Alpha Kappa Alpha members respond to sister Kamala Harris’ VP nomination

Sen. Kamala Harris, D-Calif., accepts the vice-presidential nomination at the Democratic National Convention on Wednesday, Aug. 19, 2020, in Wilmington, Del. (AP Photo/Carolyn Kaster) Photo credit: Associated Press

By Camille Rasor | Arts & Life Editor

As Kamala Harris officially accepted her nomination and began her campaign on the Democratic ticket this month, members of Baylor’s Alpha Kappa Alpha chapter are excited to see their sister make history as the first Black and Asian American woman to run on a major party’s ticket.

Harris, initiated into the sorority in 1986 at Howard University, gave a shoutout to the sisterhood during her official acceptance speech at the Democratic National Convention last week.

“Family is my beloved Alpha Kappa Alpha, our Divine Nine, and my HBCU brothers and sisters,” Harris said.

Jackson, Miss., senior Emani Sullivan, secretary for Alpha Kappa Alpha, said the sisterhood does not endorse one political party over another. However, the chapter did want to recognize this historic moment and the impact it will have on Black women and girls everywhere as well as the momentousness this nomination brings to the sisterhood and other Divine Nine organizations.

“This organization, we’re very sister-oriented and tight-knit, so she’ll definitely be supported,” Sullivan said. “But I think it’s most important that our values align, and that is where the support is coming from, not from the simple fact that she is a sorority sister.”

Since Harris was announced as the Democratic Party’s pick for vice president, many racist and sexist attacks have been lodged against her. Even President Trump entertained false conspiracy theories surrounding Harris’ eligibility for the vice presidency, calling into question her citizenship even though she was born in Oakland, Calif.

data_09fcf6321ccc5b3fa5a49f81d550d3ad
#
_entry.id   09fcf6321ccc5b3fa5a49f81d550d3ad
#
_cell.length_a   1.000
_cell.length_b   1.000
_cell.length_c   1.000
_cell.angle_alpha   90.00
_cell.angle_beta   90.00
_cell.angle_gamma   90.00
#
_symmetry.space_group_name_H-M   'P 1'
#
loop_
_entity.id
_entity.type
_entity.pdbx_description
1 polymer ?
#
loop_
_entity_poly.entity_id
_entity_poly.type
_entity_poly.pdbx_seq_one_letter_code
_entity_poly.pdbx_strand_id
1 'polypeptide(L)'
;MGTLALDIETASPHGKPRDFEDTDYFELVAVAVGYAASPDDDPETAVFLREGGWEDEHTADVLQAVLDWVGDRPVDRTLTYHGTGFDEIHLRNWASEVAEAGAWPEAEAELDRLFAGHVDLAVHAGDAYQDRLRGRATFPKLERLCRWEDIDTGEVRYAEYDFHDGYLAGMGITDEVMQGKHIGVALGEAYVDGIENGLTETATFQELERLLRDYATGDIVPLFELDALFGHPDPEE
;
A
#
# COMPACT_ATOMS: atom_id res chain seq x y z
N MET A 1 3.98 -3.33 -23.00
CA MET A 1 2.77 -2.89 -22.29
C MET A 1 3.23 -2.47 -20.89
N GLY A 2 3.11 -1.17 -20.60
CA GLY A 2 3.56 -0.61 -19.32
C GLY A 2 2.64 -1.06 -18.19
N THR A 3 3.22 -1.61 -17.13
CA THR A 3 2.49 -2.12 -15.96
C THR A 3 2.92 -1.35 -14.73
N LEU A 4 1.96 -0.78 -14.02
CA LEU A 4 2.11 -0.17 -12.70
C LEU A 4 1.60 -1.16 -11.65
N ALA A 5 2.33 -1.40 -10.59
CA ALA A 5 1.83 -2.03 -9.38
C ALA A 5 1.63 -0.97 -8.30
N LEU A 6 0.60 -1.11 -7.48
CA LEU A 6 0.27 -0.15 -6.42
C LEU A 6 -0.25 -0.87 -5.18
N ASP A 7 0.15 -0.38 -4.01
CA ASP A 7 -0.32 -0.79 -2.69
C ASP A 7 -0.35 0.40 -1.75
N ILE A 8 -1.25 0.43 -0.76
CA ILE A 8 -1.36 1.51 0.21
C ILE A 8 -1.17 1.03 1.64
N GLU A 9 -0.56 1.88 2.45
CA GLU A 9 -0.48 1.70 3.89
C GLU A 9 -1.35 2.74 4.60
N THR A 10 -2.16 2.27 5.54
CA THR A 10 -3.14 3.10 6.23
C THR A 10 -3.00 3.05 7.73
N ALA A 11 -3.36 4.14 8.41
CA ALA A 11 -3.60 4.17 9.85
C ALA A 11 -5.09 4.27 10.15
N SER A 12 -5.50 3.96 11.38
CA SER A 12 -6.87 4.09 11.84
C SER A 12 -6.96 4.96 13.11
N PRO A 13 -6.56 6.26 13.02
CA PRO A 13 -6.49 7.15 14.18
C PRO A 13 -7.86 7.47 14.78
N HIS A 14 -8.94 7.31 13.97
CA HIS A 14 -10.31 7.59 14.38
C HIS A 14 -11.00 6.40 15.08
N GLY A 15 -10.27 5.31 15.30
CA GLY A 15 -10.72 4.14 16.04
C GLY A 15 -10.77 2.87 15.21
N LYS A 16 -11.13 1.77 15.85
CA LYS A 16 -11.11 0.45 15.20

Grand Prairie senior Kennedy Kinnard, financial secretary, historian and global impact chair of Alpha Kappa Alpha, said she expected these attacks when the nomination was announced.

“I had this gut-wrenching feeling. I was happy that we were able to see a Black and South Asian woman nominated to a major party’s ticket, but I knew that her nomination would have a lot of backlash because she’s biracial and she’s visibly a woman of color,” Kinnard said.

Kinnard also expressed disgust over sexist attacks against Harris that she’s seen both in the national media and also from friends and family on social media.

“I knew those things would be problematic, but just overall, I was so happy to see someone who looks like me and who’s also involved in my sorority,” Kinnard said.

Both Kinnard and Sullivan supported other candidates during the Democratic primaries earlier this year, but they both said they would be voting for Biden and Harris in the general election this fall.

“It’s exciting to be able to support your soror, but you also want to make sure that she also supports our community,” Kinnard said. “And I’m pretty sure she will, because that’s something that is taught within our sorority.”

Sullivan echoed that same sentiment, emphasizing her excitement about Harris’ nomination because of the representation it brings for Black women.

“It’s really important to me as a Black woman, specifically, just that we have that representation and that younger women can see,” Sullivan said. “Maybe they don’t want to be a president or vice president or anything but just the fact that like, ‘Oh my gosh, somebody who looks like me, did this amazing thing that none of us have ever done, so I really can do anything I want to do.’ I just think that’s really important for women and people of color.”

In the past, Alpha Kappa Alpha has put on voter registration drives with the Baylor chapter of the NAACP and the National Pan-Hellenic Council. The possibility of the sorority putting on another drive is still up in the air.

“We haven’t really finalized all the events that we’re going to be doing this year,” Kinnard said. “But I think, given that it is an election year, I wouldn’t be surprised if we tried to incorporate another voter registration drive and really emphasizing voter education and the importance of voting at the local level as well.”